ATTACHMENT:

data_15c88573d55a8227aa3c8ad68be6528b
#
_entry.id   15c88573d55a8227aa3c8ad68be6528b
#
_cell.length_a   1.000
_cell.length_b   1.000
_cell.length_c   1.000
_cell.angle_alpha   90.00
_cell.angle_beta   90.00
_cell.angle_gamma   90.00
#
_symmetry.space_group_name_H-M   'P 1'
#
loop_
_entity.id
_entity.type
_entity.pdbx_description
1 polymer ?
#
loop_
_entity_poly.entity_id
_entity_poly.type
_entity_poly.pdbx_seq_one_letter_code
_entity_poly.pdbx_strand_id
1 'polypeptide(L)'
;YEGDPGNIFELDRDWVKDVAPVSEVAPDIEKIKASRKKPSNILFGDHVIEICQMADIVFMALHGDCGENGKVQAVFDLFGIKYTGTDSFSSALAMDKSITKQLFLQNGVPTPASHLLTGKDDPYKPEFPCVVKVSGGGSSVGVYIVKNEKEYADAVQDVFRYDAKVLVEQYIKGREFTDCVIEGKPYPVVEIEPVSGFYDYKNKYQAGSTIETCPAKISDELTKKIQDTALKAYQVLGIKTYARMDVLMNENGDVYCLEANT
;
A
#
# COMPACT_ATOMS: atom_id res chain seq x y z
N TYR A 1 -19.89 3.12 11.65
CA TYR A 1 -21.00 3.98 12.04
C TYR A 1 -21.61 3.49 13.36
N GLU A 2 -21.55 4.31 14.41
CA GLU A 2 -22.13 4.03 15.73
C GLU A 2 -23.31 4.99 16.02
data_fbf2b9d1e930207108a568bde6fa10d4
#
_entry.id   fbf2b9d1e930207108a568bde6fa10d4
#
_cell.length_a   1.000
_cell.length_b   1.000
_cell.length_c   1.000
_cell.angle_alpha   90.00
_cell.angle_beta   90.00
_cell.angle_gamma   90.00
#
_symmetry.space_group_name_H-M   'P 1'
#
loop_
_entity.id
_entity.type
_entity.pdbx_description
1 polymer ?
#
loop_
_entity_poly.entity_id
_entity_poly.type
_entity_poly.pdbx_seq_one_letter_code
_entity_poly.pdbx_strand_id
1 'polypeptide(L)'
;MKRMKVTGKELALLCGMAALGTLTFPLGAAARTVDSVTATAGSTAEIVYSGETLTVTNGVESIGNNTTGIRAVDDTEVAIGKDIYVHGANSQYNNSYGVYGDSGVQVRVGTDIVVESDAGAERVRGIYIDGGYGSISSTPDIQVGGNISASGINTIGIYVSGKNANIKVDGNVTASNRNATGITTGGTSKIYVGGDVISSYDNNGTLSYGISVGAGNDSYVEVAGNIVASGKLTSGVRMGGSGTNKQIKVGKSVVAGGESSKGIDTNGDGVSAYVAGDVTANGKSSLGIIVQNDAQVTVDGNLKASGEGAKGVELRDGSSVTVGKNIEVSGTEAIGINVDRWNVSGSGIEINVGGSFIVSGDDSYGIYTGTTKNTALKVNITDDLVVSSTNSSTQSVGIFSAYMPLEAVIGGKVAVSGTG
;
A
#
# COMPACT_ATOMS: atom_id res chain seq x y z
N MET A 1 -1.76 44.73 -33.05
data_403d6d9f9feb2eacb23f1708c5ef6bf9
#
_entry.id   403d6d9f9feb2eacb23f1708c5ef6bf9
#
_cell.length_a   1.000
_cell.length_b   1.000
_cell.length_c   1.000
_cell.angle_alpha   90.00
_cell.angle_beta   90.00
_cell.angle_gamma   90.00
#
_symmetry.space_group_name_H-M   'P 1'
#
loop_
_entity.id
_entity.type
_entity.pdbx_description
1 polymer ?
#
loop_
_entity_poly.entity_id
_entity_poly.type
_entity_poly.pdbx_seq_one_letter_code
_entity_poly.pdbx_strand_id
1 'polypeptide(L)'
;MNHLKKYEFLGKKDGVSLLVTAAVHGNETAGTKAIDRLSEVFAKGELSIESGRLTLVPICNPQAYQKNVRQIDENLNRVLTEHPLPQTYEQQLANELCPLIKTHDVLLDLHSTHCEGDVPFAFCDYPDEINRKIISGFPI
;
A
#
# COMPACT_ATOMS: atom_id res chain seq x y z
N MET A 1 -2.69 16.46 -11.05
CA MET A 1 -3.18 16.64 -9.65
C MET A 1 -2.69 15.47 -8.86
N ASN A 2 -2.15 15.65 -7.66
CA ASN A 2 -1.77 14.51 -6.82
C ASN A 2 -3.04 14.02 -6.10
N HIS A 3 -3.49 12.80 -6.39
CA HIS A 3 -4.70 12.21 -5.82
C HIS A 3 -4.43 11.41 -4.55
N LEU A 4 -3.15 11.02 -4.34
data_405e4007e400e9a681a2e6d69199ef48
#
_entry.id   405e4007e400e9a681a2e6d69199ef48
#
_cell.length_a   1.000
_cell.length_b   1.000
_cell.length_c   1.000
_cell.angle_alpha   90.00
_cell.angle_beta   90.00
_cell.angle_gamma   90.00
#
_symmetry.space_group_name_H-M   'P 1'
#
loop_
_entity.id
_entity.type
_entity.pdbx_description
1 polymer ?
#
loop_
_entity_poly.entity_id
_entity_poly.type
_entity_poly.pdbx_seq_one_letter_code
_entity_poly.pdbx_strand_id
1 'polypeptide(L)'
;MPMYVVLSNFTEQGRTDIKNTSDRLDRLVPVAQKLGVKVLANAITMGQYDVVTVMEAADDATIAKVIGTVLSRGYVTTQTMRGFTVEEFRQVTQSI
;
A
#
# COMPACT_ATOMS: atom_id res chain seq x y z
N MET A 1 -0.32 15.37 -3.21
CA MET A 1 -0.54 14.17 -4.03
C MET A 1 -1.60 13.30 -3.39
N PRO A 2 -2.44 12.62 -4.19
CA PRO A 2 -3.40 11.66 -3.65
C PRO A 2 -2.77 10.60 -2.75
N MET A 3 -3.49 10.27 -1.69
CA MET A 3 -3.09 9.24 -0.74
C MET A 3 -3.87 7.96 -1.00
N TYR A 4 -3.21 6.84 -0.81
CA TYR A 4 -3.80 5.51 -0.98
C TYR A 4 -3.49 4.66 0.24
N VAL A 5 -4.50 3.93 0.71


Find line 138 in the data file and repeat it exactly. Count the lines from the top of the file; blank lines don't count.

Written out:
N MET A 1 -0.32 15.37 -3.21